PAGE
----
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Study calls for University City, W. Center City 'Innovation District'

Plans for development projects aimed at supporting research-driven enterprises around Philadelphia’s universities and other institutions need to have better coordination to have maximum impact, the study’s authors wrote.

Philadelphia needs a coherent planning vision to solidify University City and western Center City into a financial and knowledge hub that can help the city prosper, scholars with the Brookings Institution, a Washington think tank, said in a report to be released Thursday.

Business, government, and academic leaders have ambitious plans for development aimed at supporting research-driven enterprises around Philadelphia's universities and other institutions, but these initiatives need to be better coordinated to have maximum impact, the study's authors wrote.

The study calls for a task force to address these development issues. It's one of several recommendations made by the authors to guide the emergence of an "innovation district" – a dense, dynamic engine of economic activity – from 17th Street to 43rd Street along the Market Street corridor, and south along the Schuylkill to Grays Ferry.

Also recommended: efforts to link institutions in the district specializing in cell and gene therapies with entrepreneurs and business-support services; work to help start-ups across tech fields in the corridor; and attention to the economic needs of surrounding neighborhoods.

"There needs to be a stronger collaboration," Jennifer Vey, one of the report's coauthors, said in an interview.

The study is the result of an assessment of the area that began in spring 2015 with the support of 10 Philadelphia institutions and firms, including Comcast Corp., Independence Blue Cross, Drexel University, the University of Pennsylvania, and the University City Science Center.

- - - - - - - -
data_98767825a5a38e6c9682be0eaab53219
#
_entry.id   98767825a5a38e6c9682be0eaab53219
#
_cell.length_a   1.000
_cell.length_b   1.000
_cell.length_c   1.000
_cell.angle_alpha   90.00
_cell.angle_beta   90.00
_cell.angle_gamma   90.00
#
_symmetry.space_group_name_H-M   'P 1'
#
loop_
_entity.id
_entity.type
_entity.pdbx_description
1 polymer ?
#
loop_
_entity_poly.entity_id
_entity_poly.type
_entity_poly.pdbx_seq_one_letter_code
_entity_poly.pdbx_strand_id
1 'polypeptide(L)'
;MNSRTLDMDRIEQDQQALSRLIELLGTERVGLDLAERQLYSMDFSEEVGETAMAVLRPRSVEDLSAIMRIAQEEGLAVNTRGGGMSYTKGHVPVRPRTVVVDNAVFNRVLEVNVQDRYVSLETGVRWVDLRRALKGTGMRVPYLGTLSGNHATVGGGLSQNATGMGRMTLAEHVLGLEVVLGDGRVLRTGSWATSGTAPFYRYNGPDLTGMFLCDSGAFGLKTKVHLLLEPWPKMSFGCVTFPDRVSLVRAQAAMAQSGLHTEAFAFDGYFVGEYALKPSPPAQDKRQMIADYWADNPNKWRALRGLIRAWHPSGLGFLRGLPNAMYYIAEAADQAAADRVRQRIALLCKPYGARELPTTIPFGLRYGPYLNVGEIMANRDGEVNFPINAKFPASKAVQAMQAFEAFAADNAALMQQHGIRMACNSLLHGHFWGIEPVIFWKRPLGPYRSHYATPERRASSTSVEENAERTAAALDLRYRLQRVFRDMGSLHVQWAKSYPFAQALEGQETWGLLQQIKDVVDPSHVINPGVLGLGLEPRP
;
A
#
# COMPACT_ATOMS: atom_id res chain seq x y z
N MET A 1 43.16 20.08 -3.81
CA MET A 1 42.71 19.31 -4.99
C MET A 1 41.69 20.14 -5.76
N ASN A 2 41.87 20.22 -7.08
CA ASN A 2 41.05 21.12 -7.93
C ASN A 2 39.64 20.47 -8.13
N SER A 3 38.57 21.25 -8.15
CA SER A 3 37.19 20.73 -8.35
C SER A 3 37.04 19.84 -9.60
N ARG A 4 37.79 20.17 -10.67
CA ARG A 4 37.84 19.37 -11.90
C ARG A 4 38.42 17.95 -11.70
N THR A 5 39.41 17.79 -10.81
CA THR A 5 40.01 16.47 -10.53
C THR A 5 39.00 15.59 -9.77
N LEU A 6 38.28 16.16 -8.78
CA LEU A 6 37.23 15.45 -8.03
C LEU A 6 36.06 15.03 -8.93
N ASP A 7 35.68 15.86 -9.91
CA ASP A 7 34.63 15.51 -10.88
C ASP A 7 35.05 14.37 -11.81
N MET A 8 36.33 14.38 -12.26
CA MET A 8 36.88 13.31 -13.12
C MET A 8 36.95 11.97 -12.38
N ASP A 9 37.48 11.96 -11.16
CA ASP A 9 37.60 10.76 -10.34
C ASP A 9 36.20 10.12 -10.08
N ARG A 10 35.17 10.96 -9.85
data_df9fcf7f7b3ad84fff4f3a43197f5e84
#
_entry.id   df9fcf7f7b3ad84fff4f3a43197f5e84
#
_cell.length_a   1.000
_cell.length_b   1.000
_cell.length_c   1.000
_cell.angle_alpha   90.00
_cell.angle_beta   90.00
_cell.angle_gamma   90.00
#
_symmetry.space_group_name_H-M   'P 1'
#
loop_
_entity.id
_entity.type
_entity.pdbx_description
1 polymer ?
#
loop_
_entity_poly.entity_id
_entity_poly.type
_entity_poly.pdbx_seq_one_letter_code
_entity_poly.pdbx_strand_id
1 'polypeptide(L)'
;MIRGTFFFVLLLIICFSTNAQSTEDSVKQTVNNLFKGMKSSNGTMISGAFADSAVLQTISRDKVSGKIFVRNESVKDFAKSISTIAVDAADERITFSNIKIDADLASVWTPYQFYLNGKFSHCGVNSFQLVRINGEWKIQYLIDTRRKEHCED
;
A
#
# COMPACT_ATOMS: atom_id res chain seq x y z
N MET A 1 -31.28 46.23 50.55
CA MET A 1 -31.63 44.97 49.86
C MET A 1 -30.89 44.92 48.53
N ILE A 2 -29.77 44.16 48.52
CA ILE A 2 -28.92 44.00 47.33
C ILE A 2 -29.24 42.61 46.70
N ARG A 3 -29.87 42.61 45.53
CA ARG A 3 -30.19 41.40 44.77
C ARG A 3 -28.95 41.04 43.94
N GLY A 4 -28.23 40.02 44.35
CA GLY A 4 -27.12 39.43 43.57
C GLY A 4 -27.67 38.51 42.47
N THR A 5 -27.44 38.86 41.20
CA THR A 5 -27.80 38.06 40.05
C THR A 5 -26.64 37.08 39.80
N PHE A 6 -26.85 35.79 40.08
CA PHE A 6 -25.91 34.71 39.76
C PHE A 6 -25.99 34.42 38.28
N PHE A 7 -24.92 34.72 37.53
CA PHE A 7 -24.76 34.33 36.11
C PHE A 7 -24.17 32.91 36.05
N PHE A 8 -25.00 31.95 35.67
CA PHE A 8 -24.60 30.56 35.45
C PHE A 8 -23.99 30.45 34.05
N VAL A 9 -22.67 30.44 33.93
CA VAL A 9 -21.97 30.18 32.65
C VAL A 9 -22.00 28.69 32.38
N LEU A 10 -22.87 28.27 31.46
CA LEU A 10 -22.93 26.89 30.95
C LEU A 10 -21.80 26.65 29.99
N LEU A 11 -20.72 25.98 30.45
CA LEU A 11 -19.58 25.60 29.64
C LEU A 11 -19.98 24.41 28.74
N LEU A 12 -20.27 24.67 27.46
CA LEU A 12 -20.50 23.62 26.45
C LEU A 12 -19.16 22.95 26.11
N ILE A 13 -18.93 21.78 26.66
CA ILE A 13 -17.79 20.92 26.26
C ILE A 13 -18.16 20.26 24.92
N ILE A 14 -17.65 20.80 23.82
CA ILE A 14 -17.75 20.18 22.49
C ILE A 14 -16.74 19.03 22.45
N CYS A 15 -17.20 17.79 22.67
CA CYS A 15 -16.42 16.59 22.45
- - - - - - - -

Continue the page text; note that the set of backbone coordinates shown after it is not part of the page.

The report's authors say Philadelphia has an array of enviable assets concentrated in the area they examined, including some of the nation's best universities and medical-research institutions and a growing technology sector. It also helps that these innovation-minded businesses and institutions are in close proximity to one another, aiding potential collaboration.

But there are obstacles to capitalizing on these strengths, which Philadelphia's leaders don't seem to be addressing. Businesses and financiers are doing too little to commercialize university research, while uneven development along Market Street is impeding needed physical connections between Center City and University City.

"Philadelphia has to step up its game, doing more with the assets it has and doing it smarter than it has had to before," the authors write in the study.

Central to the authors' prescription for Philadelphia is the establishment of a so-called Innovation Council of city leaders and stakeholders to carry out recommendations for business advancement, neighborhood enrichment, and street-level improvements.

In terms of planning and development, the study backs serious consideration of improved infrastructure to aid transit between University City and western Center City, including the addition of Market-Frankford Line train stops between 15th and 30th Streets.

Vey also said that planners behind the area's individual development projects, such as the Schuylkill Yards development, planned by Brandywine Realty Trust and Drexel, and the uCity Square project, being completed by Wexford Science & Technology and the University City Science Center, could make the district, as a whole, much better if their efforts were better coordinated.

"By recognizing this geography as an innovation ecosystem and better coordinating the kind of physical development activities that can help fuel that, we think you'll ultimately have a stronger district that's better knitted together," she said.